On Friday, September 2nd at 1pm we will be hosting a cupping of samples from the YUS Conservation Area in Papua New Guinea. The YUS Conservation Area is located in the Huon Peninsula and these particular samples were brought back from the villages of Sapmanga, Mungku, Saburong, Gomdan, and Towet. We will have the unique opportunity to evaluate and discuss the differences between these villagers coffees, and enjoy a little sneak peak of what the coffee may taste like when it arrives. We are in the process of working out the final details of its shipment and are very excited to share stories about this coffee with you. If you would like to attend please email firstname.lastname@example.org as space is limited. Hope to see you there !
Un Regalo de Dios (“A Gift from God”) is the celebrated farm of Luis Alberto Balladarez Moncada and is located in the Mozonte region east of Ocotal, Nicaragua. This region has the potential to produce some remarkable coffees, but remains mostly undeveloped due to a lack of good infrastructure. In the two years that Luis Alberto has owned this farm, he has made many innovative improvements to the processing techniques which have contributed greatly to the quality and sweetness of his coffee.
Cherries are picked at peak ripeness and then allowed to rest for a few hours prior to being mechanically sorted by density rather than the traditional flotation — conserving large amounts of water and reducing waste. After pulping, a dry fermentation is utilized to speed up the process, as the spring water on his property is so cold it could delay the fermentation for days. Finally, he allows the slightest bit of mucilage to remain on the parchment prior to drying with the belief it increases sweetness.
This particular lot, Plantio el Aserradero, is grown at 1675 meters and is comprised of caturra and catuai. Round and balanced, with aromas of vanilla, apricot, and tangerine, this coffee features ripe stone fruit acidity, almond butter body, and a cocoa and sugar cane finish. Find these coffee beans in our cafes and online.
|photo courtesy of Ryan Hawk, Woodland Park Zoo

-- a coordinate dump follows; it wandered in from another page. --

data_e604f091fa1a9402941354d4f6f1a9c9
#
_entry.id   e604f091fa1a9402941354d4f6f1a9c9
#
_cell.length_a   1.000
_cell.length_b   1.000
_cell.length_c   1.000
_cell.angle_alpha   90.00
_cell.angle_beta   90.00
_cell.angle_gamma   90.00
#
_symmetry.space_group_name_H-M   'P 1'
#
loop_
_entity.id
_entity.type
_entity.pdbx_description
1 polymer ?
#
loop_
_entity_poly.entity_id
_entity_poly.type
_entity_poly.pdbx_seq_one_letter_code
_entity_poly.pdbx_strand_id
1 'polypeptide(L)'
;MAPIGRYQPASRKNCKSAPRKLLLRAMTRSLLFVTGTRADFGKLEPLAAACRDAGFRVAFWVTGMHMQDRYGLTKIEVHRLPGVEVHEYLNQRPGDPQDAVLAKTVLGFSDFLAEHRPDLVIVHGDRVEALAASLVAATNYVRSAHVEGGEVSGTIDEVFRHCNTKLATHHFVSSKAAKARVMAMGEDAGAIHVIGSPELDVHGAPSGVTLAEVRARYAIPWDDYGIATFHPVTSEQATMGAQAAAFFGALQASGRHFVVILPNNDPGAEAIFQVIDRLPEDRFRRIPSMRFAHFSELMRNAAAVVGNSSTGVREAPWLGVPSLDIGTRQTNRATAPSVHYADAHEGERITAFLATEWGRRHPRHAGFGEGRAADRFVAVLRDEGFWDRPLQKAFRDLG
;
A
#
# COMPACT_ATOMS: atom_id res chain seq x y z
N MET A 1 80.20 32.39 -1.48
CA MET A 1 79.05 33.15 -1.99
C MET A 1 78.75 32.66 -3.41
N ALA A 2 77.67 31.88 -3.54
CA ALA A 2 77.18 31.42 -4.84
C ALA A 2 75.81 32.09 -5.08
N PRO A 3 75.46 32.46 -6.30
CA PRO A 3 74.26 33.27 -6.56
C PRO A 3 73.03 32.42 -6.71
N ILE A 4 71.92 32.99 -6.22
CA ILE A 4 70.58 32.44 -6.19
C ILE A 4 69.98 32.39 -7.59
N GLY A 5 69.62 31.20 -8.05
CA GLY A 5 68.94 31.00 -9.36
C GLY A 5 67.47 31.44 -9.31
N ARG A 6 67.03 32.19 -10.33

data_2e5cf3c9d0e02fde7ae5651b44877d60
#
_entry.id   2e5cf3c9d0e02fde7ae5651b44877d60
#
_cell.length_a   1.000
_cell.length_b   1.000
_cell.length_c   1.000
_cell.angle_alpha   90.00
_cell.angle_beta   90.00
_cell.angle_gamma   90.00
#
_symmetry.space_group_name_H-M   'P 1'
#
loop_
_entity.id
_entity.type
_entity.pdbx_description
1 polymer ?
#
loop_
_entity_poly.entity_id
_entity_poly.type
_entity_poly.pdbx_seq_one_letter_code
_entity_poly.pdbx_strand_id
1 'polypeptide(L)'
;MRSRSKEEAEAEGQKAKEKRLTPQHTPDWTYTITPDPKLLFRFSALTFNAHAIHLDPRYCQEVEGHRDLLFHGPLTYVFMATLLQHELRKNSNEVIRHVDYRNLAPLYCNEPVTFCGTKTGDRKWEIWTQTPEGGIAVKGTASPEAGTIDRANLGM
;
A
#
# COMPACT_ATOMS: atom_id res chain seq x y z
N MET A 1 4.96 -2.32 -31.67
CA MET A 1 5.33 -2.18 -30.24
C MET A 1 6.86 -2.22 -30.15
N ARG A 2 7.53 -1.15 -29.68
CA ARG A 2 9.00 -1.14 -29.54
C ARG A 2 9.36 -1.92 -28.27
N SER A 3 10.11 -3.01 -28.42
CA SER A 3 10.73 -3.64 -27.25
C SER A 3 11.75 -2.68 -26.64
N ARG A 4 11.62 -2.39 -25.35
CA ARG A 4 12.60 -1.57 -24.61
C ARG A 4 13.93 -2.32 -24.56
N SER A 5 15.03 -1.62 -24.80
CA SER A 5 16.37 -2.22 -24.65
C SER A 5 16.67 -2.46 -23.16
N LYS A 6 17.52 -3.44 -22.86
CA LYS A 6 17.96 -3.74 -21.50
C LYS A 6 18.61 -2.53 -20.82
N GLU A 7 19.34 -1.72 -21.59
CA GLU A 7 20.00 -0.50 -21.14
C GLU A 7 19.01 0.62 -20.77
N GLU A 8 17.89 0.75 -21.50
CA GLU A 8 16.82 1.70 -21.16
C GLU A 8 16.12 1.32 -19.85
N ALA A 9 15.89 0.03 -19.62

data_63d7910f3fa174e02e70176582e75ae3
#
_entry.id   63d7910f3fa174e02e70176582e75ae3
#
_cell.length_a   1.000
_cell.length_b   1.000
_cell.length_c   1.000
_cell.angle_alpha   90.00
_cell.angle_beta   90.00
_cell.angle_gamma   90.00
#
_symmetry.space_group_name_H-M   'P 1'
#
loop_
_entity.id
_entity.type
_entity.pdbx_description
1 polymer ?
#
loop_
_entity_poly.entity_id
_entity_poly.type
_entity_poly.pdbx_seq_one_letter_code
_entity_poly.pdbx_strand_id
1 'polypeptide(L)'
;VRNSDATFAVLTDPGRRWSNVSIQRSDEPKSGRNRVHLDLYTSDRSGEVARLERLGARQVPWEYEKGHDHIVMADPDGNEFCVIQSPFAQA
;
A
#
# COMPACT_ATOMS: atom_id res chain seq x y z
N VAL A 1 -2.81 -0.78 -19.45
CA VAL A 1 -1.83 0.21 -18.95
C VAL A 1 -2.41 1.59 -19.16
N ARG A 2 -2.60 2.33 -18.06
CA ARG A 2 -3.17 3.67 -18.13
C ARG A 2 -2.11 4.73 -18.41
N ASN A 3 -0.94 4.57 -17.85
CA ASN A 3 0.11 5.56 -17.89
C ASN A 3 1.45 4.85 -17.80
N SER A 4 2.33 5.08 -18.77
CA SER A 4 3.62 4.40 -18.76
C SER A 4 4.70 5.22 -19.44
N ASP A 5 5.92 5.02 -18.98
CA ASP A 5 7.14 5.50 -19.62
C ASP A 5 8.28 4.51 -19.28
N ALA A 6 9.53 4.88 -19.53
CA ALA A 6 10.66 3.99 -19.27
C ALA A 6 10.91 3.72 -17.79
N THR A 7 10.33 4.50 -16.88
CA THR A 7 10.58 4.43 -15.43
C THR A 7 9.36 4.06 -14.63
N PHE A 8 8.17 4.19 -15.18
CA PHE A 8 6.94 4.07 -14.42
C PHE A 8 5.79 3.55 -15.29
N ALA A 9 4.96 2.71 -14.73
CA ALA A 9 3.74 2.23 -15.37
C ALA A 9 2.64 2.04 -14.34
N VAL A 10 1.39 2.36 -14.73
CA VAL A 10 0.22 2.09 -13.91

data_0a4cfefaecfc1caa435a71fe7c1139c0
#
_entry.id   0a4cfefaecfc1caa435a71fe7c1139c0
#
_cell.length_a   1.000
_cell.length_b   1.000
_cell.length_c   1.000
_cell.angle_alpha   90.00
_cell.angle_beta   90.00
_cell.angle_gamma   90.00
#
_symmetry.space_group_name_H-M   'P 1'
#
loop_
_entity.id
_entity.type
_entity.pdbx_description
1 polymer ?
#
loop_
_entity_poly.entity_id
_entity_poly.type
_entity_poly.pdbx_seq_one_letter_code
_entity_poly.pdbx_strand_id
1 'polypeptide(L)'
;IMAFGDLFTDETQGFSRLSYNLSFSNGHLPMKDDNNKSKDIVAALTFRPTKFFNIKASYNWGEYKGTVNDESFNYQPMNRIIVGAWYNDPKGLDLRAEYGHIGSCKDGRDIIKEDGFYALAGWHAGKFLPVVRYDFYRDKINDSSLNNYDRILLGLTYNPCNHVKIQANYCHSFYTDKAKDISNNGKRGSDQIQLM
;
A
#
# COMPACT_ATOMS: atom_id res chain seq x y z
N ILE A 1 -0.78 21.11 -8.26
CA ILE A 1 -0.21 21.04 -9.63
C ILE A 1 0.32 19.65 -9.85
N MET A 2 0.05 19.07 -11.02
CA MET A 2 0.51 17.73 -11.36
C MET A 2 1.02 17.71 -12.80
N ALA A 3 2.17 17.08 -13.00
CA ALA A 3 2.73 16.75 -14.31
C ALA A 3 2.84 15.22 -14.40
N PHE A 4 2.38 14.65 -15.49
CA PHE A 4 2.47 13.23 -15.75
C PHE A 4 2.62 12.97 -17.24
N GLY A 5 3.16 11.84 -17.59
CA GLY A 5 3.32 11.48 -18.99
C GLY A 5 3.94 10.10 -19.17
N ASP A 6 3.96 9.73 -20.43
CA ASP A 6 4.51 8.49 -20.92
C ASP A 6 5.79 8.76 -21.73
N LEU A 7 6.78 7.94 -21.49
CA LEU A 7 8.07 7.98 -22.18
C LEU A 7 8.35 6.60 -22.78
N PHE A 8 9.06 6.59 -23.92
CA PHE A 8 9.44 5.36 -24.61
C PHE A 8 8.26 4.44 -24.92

We have received an encouraging report from our partner in Morobe Province that the first load of YUS conservation coffee has been safely flown from the Sapmanga airstrip to Nadzab and is now being awaiting its sister shipment at a facility in Goroka. The remaining coffee is being stored at Yawan, but due to unfavorable weather it has yet to be picked up. Sapmanga and Yawan are the two villages in the Uruwa that posess airstrips – making them the vital hubs of transport for this coffee. As I witnessed first hand, the flights out of these grass, muddy airstrips can be highly irregular due to the weather and whims of the aviation company. Our hope is for the remaining coffee to be picked up from Yawan and delivered to Goroka, where it will be milled and bagged for a scheduled September shipment across the Pacific to Seattle.
For those of you not familiar with the project, Caffe Vita has joined the Woodland Park Zoo to work towards strengthening the longevity and success of the first ever conservation area to be established in Papua New Guinea, the YUS Conservation Area. Named after the three main rivers that flow through the area, the Yopno, Uruwa, and Som carve majestic valleys through this rugged terrain- one of the most biologically diverse in the world. The conservation area was only made possible by the cooperation of over 35 villages in the region and the landowners who have agreed to set aside their valuable resources for future generations. In addition, we are donating $1 to the Woodland Park Zoo for every bag of Zoo Special Reserve coffee beans we sell at our cafes or online.
The people of YUS are primarily subsistence farmers, cultivating an array of sweet potatoes, taro, cassava, greens, and fruits. In addition, a few cash crops such as tobacco, betel nut, and coffee are grown, but finding a potential buyer can be a challenge. YUS is remote, no roads lead to this region, so all goods heading towards the market must be flown (or walked). The cost and availability of airfrieght can make selling these crops close to impossible, yet currency is necessary for education and healthcare. For the improvement of these communities and the preservation of their land, we aim to provide a consistent market for their remarkable coffee.
Our goal is to establish the structure necessary for the transport of this coffee out of YUS and onwards to Seattle, where we hope the roasted coffee will find a following — the success of this project depends on it. For a sneak peak of the flavor profile you can expect when the coffee lands, we will be hosting a cupping of the coffees from each of the villages we visited. Details to be posted on this blog soon. In the meantime, you can enjoy this slideshow from our recent trip.